Technology has meant the death knell to many media publications, but the iPad and other tablets may lead to the resurrection of longer-form journalism in magazines. In fact more magazine titles were launched in 2011 than folded.
New evidence came last week when 28-year-old Facebook co-founder Chris Hughes purchased the ossified, century-old The New Republic magazine. "Five to 10 years from now," Hughes told The New York Times, “the vast majority of The New Republic readers are likely to be reading it on a tablet."
Hughes became fascinated with the magazine with a liberal bent because he believes there is a revival of interest in "high-quality, long-form journalism," which he said is a natural fit with tablets.
"Long-form or narrative journalism offers the chance for writers and photographers to reveal a topic in nuanced detail," says CFM's Doug Babb, a veteran media observer. "It provides the context for the bits of news we digest every day."
This is just the latest spin in the revolving world of media. "The irony is that the iPad seems to be saving magazines as people need content to consume on the device," observes Rebecca Bredholt, managing editor of magazines for Vocus, a provider of software to PR professionals. The demand for content, from local sources and around the world, fueled the growth in the newspaper industry last century.
As traditional newspapers plumb to new lows in staff and influence, many are finding a lifeline through their online editions. "We are seeing more and more editors in their 20s and 30s who have a grasp of the importance of digital and social media," says David Coates, the managing editor of newspaper content for Vocus.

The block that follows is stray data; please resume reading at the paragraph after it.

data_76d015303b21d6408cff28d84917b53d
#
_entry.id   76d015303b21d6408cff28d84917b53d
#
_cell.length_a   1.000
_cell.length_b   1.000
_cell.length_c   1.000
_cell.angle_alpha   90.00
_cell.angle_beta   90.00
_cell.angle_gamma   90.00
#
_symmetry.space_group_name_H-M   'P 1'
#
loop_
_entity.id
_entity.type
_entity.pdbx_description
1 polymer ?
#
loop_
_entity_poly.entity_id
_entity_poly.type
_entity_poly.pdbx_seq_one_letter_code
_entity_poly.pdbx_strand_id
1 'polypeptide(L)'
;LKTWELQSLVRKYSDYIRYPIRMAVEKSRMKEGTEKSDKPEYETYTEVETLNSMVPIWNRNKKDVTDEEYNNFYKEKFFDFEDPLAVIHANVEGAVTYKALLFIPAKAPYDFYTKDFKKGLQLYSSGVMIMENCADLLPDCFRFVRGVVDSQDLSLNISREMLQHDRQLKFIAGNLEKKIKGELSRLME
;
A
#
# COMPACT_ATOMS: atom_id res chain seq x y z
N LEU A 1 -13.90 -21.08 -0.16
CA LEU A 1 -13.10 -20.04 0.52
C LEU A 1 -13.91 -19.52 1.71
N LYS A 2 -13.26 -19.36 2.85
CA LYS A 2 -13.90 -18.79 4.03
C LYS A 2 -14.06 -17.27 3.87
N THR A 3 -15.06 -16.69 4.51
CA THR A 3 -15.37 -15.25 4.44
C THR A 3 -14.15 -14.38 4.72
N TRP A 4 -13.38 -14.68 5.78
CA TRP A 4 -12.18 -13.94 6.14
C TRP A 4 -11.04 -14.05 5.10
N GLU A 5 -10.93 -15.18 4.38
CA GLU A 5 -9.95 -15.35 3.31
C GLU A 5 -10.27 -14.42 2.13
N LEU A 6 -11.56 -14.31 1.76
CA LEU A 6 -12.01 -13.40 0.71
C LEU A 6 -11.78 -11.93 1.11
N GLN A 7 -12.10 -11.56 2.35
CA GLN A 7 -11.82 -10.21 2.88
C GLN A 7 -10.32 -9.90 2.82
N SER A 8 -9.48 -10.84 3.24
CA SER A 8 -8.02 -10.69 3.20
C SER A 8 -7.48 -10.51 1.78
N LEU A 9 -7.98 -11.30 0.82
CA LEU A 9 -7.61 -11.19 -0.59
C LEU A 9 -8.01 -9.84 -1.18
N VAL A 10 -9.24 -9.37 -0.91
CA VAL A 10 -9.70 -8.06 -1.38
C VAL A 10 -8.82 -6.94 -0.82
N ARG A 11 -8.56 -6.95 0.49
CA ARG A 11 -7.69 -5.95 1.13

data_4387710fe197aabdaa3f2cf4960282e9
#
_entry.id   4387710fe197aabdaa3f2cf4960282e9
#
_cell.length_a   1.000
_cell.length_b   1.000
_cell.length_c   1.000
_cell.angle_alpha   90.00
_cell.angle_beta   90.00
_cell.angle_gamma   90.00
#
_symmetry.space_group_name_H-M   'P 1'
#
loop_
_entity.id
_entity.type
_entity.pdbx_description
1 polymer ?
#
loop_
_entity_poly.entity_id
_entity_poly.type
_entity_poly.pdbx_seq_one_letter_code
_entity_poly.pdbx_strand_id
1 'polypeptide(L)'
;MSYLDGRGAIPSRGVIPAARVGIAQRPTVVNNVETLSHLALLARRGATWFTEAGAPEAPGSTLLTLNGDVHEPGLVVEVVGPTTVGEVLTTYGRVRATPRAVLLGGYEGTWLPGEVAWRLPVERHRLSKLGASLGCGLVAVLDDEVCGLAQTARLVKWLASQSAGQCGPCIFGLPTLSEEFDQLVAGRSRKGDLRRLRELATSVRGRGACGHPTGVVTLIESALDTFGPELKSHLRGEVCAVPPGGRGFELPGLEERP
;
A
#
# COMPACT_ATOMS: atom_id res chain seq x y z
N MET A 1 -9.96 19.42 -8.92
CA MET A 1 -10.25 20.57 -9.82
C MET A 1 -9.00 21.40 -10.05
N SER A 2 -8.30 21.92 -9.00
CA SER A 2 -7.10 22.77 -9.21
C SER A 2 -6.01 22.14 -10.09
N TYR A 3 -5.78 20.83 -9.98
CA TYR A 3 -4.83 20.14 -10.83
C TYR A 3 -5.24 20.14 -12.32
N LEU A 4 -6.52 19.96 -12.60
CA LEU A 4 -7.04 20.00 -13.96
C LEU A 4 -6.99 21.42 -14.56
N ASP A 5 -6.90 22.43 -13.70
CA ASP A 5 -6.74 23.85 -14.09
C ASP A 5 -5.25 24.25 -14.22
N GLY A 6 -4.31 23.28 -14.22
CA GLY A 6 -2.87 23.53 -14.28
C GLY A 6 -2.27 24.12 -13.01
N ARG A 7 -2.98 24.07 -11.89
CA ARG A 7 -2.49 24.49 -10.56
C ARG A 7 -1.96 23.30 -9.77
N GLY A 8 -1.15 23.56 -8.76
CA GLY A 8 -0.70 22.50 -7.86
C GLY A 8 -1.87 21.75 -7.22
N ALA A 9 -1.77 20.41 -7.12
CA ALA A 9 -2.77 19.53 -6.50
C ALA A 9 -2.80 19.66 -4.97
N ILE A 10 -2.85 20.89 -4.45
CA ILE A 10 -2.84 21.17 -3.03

Fearful of their fate, TV stations are concentrating more on their websites, sometimes in collaboration with local newspapers (think KGW-TV and The Oregonian), to capture viewers.
Perhaps the greatest surprise, according to a Vocus report presented last week, is the growth of radio listenership, which grew each quarter of 2011. Radio station managers have embraced segmentation and put all their energy into satisfying their segment, with demonstrable results.
Another trend of note is the increasing coordination between mainstream media outlets and bloggers, who have become the ex-officio specialists who dog their topics and tap their sources, often breaking big-time stories, but just as often highlighting interesting consumer trends, tips on parenting and even recipes.
Media and blogosphere evolution may not be taught in school, Babb says, but it should be a subject on the curriculum of anyone marketing products, services or ideas. "Without this knowledge," he adds, "you may have no idea where your customers are listening or watching."